Creating and Restoring System Restore Points

As part of its normal operation, System Restore will create a restore point automatically every day (called a system checkpoint). Additionally, the feature will also create a restore point when a “triggered event” occurs, such as when you attempt to install an application that is System Restore-aware, when the AutoUpdate feature is used, during a restore operation, and when installing an unsigned driver. (known as an installation restore point) As the disk space allocated to storing System Restore data fills, older restore points will be overwritten with newer ones. If you want the ability to restore older system information, consider allocating most disk space to System Restore.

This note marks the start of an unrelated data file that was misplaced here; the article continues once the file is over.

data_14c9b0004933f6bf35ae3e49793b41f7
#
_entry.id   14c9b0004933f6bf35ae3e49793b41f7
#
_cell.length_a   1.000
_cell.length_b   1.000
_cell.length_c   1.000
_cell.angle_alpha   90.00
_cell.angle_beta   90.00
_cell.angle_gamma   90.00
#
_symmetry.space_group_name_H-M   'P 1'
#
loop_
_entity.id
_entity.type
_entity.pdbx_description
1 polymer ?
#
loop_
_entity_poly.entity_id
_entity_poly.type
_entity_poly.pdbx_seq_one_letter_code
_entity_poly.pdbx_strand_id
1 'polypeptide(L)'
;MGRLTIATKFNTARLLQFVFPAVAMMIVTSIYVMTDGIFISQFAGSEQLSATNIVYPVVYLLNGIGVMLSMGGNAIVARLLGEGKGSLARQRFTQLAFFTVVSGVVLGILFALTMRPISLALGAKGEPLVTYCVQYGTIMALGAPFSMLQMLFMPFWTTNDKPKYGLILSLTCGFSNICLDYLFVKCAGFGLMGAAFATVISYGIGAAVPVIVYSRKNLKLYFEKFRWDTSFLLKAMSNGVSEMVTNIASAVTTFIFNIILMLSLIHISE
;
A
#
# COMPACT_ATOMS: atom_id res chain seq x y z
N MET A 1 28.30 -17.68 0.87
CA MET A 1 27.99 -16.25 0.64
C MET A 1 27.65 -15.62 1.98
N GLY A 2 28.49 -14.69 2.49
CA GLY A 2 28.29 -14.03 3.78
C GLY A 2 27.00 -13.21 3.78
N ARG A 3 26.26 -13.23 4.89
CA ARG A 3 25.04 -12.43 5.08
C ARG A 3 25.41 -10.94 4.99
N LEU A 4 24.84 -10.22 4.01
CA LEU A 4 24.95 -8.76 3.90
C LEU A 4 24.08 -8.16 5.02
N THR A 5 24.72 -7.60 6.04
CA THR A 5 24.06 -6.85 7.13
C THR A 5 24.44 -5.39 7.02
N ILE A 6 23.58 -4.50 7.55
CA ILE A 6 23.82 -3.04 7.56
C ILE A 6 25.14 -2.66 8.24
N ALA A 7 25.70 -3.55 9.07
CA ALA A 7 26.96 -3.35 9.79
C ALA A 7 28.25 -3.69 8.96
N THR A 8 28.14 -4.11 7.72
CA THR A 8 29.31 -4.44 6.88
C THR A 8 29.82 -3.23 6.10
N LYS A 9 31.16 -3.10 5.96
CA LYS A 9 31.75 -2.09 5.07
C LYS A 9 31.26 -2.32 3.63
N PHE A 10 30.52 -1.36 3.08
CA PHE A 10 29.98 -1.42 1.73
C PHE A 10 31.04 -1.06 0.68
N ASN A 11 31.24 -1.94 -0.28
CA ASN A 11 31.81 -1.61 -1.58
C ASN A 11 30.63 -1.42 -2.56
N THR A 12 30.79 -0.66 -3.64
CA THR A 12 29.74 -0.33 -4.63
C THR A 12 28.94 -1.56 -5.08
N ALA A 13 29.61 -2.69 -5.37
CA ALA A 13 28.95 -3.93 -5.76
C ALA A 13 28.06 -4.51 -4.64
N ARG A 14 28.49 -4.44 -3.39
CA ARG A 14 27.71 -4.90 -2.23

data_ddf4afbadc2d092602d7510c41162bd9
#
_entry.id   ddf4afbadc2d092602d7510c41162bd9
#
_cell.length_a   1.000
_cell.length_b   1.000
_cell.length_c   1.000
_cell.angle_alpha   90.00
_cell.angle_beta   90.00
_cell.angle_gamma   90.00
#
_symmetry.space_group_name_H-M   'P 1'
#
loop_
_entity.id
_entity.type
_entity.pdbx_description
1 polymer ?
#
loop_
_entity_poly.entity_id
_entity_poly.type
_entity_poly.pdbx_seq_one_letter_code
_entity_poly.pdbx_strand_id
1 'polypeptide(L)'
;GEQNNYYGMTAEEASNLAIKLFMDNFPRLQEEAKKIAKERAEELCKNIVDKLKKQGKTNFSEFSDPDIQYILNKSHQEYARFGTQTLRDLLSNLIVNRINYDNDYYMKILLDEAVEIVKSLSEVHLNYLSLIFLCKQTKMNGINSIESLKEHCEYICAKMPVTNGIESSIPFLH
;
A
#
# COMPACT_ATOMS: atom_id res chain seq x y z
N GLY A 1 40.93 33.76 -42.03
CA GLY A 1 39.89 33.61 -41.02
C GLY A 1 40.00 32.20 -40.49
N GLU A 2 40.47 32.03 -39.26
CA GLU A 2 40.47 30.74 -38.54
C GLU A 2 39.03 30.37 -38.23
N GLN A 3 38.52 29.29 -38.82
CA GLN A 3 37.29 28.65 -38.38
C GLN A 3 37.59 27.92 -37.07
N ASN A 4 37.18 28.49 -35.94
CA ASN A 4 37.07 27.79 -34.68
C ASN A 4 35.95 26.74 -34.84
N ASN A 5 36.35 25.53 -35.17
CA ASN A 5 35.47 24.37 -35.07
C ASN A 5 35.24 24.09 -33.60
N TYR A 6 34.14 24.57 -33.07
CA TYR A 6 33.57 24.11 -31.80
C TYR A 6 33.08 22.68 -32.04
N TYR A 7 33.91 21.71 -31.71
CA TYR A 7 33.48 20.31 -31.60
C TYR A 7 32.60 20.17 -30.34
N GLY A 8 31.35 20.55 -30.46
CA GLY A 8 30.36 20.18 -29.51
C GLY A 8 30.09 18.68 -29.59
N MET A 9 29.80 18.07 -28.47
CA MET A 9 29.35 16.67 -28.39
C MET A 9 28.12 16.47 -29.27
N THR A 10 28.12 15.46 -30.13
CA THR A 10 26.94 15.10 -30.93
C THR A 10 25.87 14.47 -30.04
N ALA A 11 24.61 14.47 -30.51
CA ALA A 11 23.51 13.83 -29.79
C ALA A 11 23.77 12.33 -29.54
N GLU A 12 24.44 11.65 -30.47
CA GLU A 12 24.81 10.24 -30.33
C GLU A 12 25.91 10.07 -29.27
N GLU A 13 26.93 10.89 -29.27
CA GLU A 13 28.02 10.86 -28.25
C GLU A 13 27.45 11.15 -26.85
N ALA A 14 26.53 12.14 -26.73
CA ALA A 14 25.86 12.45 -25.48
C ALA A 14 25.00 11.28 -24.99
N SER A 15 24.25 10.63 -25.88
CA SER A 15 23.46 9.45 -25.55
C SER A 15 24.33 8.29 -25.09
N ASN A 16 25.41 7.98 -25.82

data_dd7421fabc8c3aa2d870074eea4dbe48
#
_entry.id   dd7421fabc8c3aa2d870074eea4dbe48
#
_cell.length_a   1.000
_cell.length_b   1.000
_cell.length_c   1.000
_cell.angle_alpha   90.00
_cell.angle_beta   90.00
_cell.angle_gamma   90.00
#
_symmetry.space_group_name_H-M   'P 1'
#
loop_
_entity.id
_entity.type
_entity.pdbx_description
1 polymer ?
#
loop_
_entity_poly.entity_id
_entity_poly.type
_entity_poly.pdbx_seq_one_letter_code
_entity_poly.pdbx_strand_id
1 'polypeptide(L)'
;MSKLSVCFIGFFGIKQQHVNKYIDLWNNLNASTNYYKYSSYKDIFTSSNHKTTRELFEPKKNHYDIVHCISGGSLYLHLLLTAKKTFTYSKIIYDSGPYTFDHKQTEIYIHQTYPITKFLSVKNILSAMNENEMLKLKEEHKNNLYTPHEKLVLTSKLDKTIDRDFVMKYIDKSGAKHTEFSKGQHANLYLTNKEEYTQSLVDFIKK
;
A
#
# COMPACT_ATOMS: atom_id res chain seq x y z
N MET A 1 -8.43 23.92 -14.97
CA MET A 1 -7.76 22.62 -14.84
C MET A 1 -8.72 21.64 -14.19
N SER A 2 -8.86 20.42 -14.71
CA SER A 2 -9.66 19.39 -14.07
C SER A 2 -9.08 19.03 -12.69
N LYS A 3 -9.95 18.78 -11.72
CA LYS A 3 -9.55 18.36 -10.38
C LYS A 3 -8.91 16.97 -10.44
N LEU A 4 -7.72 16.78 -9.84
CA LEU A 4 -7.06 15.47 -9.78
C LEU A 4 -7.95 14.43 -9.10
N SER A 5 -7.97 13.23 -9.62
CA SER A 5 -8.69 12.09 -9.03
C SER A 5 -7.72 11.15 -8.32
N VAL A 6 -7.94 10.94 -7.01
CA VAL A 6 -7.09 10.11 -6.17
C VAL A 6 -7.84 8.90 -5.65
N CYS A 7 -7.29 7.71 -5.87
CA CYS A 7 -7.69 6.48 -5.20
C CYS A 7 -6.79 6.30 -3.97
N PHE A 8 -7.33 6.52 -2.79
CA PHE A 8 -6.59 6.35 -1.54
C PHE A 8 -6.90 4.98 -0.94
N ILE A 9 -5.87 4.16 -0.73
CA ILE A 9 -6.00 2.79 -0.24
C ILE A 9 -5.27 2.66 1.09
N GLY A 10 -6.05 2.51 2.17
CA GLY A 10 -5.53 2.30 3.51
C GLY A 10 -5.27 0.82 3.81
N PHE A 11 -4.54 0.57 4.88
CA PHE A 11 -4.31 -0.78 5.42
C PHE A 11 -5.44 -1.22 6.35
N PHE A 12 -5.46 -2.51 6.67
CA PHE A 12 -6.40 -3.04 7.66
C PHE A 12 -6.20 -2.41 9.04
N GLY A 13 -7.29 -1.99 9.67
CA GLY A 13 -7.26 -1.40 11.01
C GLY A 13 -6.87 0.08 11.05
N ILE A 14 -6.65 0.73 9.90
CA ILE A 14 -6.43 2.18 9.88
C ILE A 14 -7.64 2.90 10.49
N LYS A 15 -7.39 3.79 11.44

While the automatic restore point processes may ultimately meet all your needs, it’s generally a good idea to create a restore point manually any time that you are making a significant system change, such as installing an older application, or a new signed driver.. For example, consider creating a restore point called “New Video Driver” prior to installing an updated driver for your card. Restore points are created by accessing the System Restore program from the System Tools menu.

When you ultimately want to restore a previous restore point, you also use the System Restore program. The calendar feature will provide you with a list of restore points that are available, along with details of why the restore point was created, as shown below. For details on manually creating and restoring a restore point, see the Step-By-Step section below.

Author: Dan DiNicolo

Dan DiNicolo is a freelance author, consultant, trainer, and the managing editor of He is the author of the CCNA Study Guide found on this site, as well as many books including the PC Magazine titles Windows XP Security Solutions and Windows Vista Security Solutions. Click here to contact Dan.